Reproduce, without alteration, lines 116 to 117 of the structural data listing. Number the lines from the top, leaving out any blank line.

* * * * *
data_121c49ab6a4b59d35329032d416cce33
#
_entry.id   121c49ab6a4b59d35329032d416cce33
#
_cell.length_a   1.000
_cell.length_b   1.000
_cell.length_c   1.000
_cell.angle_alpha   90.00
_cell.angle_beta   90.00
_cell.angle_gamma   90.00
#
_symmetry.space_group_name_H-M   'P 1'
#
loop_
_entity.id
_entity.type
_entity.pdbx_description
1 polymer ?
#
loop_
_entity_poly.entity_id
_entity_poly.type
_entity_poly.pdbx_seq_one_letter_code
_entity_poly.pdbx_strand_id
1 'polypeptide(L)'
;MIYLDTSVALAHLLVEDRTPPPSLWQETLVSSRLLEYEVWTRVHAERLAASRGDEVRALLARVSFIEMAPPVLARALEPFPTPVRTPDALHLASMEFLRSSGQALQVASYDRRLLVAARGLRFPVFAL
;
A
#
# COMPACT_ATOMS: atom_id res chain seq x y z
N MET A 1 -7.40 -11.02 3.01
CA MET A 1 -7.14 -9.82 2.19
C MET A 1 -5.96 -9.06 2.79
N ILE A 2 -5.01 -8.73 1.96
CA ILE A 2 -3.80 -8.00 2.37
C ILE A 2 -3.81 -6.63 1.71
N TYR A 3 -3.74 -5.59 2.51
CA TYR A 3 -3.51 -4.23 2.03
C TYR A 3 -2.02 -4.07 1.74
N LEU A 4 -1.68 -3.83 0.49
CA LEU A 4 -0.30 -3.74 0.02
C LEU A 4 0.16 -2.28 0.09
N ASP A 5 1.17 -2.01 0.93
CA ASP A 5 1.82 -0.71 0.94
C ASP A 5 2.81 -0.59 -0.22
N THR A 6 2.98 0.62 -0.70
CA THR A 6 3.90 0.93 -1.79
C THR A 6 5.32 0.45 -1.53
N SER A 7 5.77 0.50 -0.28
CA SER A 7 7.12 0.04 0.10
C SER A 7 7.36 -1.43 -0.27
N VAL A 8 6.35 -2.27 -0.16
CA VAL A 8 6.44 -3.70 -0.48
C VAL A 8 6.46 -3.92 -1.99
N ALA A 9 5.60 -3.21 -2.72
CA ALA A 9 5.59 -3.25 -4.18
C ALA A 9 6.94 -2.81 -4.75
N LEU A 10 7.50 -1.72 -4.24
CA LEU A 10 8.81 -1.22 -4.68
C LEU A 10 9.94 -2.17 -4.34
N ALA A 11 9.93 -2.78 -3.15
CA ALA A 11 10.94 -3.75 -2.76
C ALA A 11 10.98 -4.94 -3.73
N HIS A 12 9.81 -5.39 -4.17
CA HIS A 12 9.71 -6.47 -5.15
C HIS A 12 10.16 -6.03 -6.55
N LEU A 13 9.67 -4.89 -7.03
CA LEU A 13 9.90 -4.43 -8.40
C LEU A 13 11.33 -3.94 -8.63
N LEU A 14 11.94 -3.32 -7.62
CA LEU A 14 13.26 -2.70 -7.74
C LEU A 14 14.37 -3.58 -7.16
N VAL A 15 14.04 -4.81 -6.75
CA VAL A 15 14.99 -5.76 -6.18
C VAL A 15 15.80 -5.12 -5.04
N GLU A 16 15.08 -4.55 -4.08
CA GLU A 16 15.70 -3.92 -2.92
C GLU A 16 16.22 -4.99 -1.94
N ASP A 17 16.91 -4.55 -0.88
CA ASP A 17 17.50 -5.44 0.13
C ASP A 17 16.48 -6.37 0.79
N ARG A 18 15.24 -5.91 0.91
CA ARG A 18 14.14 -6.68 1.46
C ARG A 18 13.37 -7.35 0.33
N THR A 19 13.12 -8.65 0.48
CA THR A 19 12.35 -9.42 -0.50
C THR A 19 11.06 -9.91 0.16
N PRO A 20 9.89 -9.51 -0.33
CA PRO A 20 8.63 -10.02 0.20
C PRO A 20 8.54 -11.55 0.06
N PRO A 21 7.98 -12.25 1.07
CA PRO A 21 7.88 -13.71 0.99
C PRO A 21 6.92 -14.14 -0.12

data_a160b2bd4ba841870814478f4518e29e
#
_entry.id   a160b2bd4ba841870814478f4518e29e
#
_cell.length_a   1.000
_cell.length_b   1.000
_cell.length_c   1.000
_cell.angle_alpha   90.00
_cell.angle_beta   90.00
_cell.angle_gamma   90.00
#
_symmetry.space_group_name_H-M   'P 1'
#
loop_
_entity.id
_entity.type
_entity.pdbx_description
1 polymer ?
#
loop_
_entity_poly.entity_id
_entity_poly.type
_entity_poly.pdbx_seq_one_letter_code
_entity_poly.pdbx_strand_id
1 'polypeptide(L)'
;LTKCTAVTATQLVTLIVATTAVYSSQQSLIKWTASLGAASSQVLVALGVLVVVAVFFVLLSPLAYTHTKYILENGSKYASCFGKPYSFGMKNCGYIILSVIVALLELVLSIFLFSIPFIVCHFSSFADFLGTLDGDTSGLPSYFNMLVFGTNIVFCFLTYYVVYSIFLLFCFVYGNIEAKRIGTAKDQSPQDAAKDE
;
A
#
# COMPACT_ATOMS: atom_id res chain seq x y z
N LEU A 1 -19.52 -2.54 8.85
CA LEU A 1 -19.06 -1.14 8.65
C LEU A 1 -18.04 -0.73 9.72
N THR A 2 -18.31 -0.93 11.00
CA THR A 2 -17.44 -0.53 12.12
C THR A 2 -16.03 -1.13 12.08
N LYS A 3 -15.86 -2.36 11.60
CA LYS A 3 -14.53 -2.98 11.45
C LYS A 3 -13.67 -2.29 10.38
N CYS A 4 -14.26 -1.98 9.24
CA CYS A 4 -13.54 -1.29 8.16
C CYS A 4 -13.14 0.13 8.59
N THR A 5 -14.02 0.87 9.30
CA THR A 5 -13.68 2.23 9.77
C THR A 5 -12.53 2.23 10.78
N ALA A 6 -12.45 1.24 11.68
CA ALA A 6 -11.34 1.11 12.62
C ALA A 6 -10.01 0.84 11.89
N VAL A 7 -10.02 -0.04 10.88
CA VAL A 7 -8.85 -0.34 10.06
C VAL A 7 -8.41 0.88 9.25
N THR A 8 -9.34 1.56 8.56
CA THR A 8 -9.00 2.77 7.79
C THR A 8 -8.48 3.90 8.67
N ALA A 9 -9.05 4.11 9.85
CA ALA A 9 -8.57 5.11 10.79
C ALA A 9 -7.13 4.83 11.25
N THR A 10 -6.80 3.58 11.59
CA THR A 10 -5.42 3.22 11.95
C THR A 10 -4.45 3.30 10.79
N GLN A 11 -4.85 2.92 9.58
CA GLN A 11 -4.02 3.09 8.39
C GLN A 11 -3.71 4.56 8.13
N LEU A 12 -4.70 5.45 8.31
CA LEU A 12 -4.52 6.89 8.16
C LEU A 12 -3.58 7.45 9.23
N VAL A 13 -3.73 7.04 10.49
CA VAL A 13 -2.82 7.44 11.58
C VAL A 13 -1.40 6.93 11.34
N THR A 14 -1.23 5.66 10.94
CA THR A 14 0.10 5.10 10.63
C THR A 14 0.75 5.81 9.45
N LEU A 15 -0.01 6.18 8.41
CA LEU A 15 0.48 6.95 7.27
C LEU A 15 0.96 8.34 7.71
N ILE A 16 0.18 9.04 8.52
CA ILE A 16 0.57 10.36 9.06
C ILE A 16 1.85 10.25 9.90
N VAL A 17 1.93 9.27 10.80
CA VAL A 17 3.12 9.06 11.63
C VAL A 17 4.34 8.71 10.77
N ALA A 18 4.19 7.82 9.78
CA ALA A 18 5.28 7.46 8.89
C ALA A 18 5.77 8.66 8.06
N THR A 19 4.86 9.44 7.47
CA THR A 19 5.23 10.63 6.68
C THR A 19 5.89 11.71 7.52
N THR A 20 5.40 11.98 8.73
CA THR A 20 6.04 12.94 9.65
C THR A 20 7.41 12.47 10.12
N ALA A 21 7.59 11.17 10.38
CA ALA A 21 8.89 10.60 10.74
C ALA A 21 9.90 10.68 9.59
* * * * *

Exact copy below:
_entity_poly.pdbx_seq_one_letter_code
_entity_poly.pdbx_strand_id